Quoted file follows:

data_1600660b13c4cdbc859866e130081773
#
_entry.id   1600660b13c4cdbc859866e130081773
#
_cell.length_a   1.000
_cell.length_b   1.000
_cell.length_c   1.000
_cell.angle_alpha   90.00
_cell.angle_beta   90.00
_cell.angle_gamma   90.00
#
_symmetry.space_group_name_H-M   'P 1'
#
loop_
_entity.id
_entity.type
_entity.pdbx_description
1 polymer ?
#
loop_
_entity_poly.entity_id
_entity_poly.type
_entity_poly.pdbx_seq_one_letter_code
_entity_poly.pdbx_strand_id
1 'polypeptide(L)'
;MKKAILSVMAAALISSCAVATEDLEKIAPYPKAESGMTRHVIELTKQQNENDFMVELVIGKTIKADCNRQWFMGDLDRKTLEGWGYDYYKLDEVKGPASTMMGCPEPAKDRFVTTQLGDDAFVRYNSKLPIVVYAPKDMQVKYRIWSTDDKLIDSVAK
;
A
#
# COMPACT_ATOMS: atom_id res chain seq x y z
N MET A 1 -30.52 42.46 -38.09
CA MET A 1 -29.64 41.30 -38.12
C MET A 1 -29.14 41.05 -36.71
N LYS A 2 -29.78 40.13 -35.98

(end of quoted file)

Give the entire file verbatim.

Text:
data_1600660b13c4cdbc859866e130081773
#
_entry.id   1600660b13c4cdbc859866e130081773
#
_cell.length_a   1.000
_cell.length_b   1.000
_cell.length_c   1.000
_cell.angle_alpha   90.00
_cell.angle_beta   90.00
_cell.angle_gamma   90.00
#
_symmetry.space_group_name_H-M   'P 1'
#
loop_
_entity.id
_entity.type
_entity.pdbx_description
1 polymer ?
#
loop_
_entity_poly.entity_id
_entity_poly.type
_entity_poly.pdbx_seq_one_letter_code
_entity_poly.pdbx_strand_id
1 'polypeptide(L)'
;MKKAILSVMAAALISSCAVATEDLEKIAPYPKAESGMTRHVIELTKQQNENDFMVELVIGKTIKADCNRQWFMGDLDRKTLEGWGYDYYKLDEVKGPASTMMGCPEPAKDRFVTTQLGDDAFVRYNSKLPIVVYAPKDMQVKYRIWSTDDKLIDSVAK
;
A
#
# COMPACT_ATOMS: atom_id res chain seq x y z
N MET A 1 -30.52 42.46 -38.09
CA MET A 1 -29.64 41.30 -38.12
C MET A 1 -29.14 41.05 -36.71
N LYS A 2 -29.78 40.13 -35.98